The Easily Distracted Child

Do you have an easily distracted child? Do you send him (or her) off to do a chore and before you know it he’s off gallivanting in a world of his own? We had one of these amazing kids! The good news is he’s now an even more amazing adult!

See if you recognize this scenario…your child has little to no attention span, has absolutely no interest in getting his schoolwork done, can’t focus on anything EXCEPT what he IS interested in, and forgets to follow through on simple household tasks. We can totally relate! This was our eldest son. Initially we thought he was being downright disobedient, and for that he received more than his fair share of spankings. As we came to better understand him, however, I came to regret some of those spankings. Not ALL of them mind you, but some.

God had blessed this sweet child with incredibly creative, artistic gifts, yet these were the very things which caused him to struggle in the face of everyday responsibilities. It wasn’t that he deliberately wanted to disobey us. It was just that his imagination would get the better of him. While trying to focus on something like math (in which he had little interest) his mind would wander, and before he knew or could help it he was creating a world of imaginative characters, storylines, and pictures. And who could blame him? If I had even a tenth of his imagination I would have joined him! Unfortunately, a few of those characters wound up carved into the top of an antique desk where he was supposed to be doing his schoolwork! Ooops! Time for a lesson in defacing other people’s property…and another spanking.

I do have one thing to thank him for, though. It was, in fact, his creative personality which first drew us to the idea of unit studies. A kid like this was going to need a regular break from traditional textbooks and a learning environment in which he could thrive. Unit studies provided him with the opportunity to learn in a creative way and grow a healthy, academic self-image. Unit studies also helped us put his creativity to use in the form of hands-on assignments, creative writing, poetry, drama, and of course art…lots of art! For our family that meant setting aside one day each week for a creative, hands-on, unit study day and saving the subjects he found more difficult to concentrate on for the rest of the week.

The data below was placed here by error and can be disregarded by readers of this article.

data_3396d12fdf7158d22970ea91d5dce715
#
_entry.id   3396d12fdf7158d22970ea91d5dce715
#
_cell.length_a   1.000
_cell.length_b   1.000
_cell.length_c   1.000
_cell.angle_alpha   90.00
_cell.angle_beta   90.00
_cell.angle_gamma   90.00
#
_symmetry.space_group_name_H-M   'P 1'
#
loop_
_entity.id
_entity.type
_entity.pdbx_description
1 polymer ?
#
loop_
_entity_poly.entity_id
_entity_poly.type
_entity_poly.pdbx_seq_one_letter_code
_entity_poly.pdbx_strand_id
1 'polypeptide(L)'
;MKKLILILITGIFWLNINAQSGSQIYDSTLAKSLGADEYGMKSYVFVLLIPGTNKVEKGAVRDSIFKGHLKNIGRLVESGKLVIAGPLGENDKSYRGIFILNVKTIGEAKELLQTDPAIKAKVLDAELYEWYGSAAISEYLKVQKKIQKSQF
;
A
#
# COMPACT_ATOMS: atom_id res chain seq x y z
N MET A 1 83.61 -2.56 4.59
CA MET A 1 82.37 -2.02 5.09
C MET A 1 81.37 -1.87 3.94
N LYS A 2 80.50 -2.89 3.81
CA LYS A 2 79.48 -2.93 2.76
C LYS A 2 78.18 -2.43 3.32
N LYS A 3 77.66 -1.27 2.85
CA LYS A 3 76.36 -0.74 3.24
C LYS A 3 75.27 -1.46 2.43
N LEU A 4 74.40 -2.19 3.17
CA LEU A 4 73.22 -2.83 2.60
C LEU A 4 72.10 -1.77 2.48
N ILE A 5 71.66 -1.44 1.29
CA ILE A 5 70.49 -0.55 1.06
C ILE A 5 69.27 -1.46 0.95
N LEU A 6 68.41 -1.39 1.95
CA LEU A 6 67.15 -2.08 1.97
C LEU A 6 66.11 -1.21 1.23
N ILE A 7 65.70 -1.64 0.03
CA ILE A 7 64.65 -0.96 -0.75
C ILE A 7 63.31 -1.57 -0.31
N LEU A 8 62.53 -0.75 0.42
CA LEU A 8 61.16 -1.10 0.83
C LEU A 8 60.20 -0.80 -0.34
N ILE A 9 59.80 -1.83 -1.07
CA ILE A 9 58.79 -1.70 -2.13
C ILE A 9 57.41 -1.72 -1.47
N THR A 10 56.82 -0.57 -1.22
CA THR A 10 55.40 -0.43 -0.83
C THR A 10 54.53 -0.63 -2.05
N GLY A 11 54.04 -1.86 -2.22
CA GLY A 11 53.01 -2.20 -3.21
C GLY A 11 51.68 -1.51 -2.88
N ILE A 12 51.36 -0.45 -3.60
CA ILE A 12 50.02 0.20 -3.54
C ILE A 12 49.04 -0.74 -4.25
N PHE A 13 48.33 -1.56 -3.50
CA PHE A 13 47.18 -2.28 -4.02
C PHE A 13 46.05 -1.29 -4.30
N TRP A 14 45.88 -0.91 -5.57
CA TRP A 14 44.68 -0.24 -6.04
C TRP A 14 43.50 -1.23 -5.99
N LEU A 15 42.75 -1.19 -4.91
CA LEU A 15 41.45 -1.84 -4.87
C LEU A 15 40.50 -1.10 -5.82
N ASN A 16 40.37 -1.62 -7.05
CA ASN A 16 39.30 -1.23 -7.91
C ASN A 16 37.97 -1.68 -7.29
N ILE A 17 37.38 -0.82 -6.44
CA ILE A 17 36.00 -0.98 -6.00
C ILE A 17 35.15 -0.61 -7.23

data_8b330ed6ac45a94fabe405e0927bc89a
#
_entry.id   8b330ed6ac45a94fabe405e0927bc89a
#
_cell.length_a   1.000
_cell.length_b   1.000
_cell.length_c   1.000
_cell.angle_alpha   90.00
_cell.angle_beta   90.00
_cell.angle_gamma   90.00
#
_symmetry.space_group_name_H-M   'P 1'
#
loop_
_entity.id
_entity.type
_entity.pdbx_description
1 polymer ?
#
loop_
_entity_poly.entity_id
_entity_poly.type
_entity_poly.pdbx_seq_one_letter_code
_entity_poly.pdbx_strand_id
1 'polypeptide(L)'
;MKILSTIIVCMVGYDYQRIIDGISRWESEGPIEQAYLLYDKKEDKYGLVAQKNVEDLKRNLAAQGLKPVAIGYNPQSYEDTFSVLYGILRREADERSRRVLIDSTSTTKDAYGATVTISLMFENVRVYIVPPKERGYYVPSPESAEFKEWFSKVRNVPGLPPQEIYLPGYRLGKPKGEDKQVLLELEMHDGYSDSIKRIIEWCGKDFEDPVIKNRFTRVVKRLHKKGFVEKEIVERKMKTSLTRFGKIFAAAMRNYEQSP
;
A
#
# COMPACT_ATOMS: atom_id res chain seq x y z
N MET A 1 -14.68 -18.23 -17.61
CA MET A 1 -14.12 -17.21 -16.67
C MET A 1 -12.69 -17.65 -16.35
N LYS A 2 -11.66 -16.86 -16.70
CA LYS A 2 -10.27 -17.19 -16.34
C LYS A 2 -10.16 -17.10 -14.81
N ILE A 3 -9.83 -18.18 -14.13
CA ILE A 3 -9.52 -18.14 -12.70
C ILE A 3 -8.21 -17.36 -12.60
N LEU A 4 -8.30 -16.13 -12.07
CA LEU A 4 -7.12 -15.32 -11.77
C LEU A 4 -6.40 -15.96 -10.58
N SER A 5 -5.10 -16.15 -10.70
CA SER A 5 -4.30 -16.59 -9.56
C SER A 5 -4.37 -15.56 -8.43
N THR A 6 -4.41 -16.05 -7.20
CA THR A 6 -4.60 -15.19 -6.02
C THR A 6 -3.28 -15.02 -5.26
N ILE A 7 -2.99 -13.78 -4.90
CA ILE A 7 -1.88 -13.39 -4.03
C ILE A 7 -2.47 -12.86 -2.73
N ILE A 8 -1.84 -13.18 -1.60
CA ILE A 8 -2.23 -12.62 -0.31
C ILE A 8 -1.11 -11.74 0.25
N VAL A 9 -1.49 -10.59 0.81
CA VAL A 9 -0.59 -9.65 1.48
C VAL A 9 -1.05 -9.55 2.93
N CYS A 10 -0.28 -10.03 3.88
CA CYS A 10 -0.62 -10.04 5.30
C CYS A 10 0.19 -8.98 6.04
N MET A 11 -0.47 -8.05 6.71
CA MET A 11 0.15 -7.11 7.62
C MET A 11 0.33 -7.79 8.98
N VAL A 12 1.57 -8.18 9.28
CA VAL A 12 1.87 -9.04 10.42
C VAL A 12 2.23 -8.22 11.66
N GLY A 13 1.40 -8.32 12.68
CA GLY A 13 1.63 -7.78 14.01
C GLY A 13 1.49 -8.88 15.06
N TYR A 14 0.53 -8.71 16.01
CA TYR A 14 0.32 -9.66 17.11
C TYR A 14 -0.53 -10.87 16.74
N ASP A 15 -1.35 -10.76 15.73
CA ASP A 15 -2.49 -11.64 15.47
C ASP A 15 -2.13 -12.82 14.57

But, what about the REST of the week? He would have to learn to focus. Life after all wasn’t always going to be fun and interesting. To be successful in life he would have to be disciplined. That would take both time and patience on our part. It would also mean helping him modify his behavior…and us modifying our own.

We learned the importance of giving our easily distracted son regular recess breaks. Besides, the good Lord in all his wisdom never designed young children to sit with their heads buried in books for hours at a time. He designed them to play, romp, discover, and explore…especially boys! With that in mind, we gave our son 15 minute recess breaks between subjects and alternated subjects he found more laborious with those he found easier. We also tried to think outside the box whenever possible, by providing him with creative, hands-on alternatives for grasping new concepts. After all, we not only wanted to develop his creative talents, but to instill a love of learning, as well.

Of all the subjects we covered, math was definitely his biggest challenge. It wasn’t that he couldn’t do the work; he was just terribly bored by it. So, as we waited for him to mature, I accompanied him while he completed his math lessons. We also required fewer math problems of him. For instance, if a lesson called for doing twenty math problems, we had him do ten of them. If he mastered each one he was done. On the other hand, if he did get some wrong he had to correct them and do that many more of a similar problem for extra practice. This was motivation enough for him to strive harder to do his best and be more attentive to detail.